December 4, 2020


(c) J. Singh, 2016

Jia Huang is celebrating his fifth birthday today. Surrounded by family and friends, a delightful smile on his young face, he stands before the birthday cake, poised to blow out the candles. Guests are snapping photographs with their phones. Jia's proud parents stand behind him, their only child and most precious treasure in the entire world. I watch quietly. Jia's mother did extensive research before finding the perfect Montessori school for him. She has high hopes for her child, imagining that he will eventually attend a prestigious University and study law, or perhaps medicine. She would settle for engineering as well, but only if he really wanted to. Jia's father is proud that he has someone who will carry on his family legacy and name. Jia has made his parents very, very happy. He is a precocious child, very perceptive and intelligent. And he is mature for his age. Everyone seems to have such high hopes for him, but all he really wants to do is play the new video game with his friends. His parents will allow him, of course. Today is his birthday, after all. 7 weeks, 3 days, 12 hours, 4 minutes, 1 second.

Cathy Weston is out jogging. She is thirty-five years old, single, ambitious. A career woman. She is rapidly climbing the corporate ladder. At the rate she is going, she will soon join the ranks of executive management, a goal she has been coveting for several years. She knows how to push hard, and can be a tough negotiator. She also pays attention to other areas of her life, like her health and wellness. But she doesn't have much regard for personal relationships. She cannot envision a future where she settles down, gets married and has children. She shudders at the thought of having to perform household duties and the act of raising kids. No, the corporate world is a place she is suited for. It feels comfortable, familiar. She likes it. Every weekend she telephones her Mom and Dad in Houston to check in on them and see how they are doing. Once a quarter she flies out to visit them for a few days. They are always thrilled to see their daughter, who has become such an important person in the world.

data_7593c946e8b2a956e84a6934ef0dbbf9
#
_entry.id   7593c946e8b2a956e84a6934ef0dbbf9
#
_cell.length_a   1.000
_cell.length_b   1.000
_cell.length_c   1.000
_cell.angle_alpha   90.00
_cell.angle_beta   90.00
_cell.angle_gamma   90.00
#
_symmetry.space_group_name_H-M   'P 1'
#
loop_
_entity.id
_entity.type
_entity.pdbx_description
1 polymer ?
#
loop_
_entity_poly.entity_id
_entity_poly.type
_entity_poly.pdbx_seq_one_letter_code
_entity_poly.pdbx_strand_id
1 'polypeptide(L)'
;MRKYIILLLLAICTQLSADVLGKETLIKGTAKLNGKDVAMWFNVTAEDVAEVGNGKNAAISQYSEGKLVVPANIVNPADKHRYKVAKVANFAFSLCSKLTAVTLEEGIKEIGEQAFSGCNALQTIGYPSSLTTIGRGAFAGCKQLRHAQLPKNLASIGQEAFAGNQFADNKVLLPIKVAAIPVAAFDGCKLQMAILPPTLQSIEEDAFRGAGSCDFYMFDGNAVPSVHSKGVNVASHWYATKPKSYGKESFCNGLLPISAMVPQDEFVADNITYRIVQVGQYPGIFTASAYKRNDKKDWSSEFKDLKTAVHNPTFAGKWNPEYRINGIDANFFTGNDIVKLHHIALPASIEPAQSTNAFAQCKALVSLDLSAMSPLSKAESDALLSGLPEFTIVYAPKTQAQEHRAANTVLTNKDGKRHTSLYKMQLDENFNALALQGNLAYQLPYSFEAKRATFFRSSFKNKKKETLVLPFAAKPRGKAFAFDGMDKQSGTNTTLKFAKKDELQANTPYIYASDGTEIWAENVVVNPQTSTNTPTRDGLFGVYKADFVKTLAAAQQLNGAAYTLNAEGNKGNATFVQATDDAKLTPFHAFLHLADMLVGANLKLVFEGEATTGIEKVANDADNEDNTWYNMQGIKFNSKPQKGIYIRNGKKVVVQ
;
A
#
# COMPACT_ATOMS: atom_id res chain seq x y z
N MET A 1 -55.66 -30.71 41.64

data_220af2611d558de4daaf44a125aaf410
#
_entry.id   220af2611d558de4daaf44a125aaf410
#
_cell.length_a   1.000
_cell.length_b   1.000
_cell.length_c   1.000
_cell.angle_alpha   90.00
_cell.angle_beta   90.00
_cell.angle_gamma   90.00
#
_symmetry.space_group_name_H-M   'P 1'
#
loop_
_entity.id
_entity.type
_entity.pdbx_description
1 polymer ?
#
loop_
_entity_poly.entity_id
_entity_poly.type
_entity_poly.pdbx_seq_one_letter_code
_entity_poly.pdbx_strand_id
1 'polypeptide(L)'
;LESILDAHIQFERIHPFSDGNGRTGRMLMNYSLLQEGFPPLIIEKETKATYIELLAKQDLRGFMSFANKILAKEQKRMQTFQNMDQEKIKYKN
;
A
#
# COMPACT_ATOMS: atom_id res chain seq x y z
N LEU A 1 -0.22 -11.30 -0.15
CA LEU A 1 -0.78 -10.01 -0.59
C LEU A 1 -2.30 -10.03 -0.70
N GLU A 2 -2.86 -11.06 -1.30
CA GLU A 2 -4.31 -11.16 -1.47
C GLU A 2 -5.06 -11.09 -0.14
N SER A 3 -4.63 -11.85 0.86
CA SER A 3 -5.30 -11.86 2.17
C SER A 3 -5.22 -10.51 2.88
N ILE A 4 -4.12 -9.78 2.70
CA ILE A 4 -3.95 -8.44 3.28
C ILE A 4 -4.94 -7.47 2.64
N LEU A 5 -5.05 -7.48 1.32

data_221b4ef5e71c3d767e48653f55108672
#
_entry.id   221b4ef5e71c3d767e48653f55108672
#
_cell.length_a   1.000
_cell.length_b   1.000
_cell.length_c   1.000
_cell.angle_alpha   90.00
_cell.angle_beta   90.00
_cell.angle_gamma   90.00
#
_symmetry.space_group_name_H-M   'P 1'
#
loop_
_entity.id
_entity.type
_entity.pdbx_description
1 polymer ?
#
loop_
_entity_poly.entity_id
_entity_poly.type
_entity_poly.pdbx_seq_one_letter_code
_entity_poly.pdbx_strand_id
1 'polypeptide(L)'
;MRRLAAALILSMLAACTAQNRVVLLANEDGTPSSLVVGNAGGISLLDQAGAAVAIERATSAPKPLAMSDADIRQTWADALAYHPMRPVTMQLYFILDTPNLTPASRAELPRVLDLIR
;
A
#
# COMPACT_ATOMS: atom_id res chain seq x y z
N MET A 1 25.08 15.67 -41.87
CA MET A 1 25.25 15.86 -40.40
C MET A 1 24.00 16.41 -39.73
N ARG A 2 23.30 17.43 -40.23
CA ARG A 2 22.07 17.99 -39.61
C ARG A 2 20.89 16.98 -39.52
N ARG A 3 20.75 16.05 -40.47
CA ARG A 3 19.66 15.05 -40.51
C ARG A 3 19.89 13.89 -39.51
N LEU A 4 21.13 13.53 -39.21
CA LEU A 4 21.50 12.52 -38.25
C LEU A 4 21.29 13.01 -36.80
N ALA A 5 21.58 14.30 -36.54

She stops jogging to catch her breath, leaning down with her hands on her thighs. She doesn't notice me, even though I am close by. Her heart is beating fast, just a little faster than it should be. But she doesn't check her pulse rate. If she had checked it, she would have realized. Maybe. But I notice it. I always notice these sorts of things. 12 weeks, 1 day, 6 hours, 3 minutes, 12 seconds.

Harold Kepner is a fifty-five year old doctor. He works in the hospital, and his daily routine is filled with stress and anxiety. He is sleep-deprived and highly strung. He's a very handsome man, although you wouldn't know it by looking at him. Bags under his eyes. Wrinkles on his face. Graying hair. Hairline starting to recede. Signs of premature aging. It looks like he hasn't had a proper night's rest in years. Sometimes his eyes have this vacant stare, as if his brain has just tuned out. And then he'll suddenly snap back to reality and ask you to repeat what you were just saying. But he's a good man. He tries hard. He does lose some patients, usually it's those whose condition is beyond repair. But it still takes its toll on him. And you can tell. It seems like he's carrying the weight of the world on his shoulders. Some days, he wonders whether the white coat was worth it all. And those days are growing in frequency now. It seems like the constant stream of patients walking in those hospital doors is never-ending. And he can't do anything to stem the tide. He feels like he's being overwhelmed. Drowning. It can become too much, even for the most resilient and well-meaning doctor. Still, he wakes up every morning and goes to work, the nurse hands him the charts and he begins rounds. He has a grim determination and will not stop. For Harold, every life saved is worth it. Worth all the stress and struggle and drudgery. All of it. 4 days, 3 hours, 11 minutes, 6 seconds.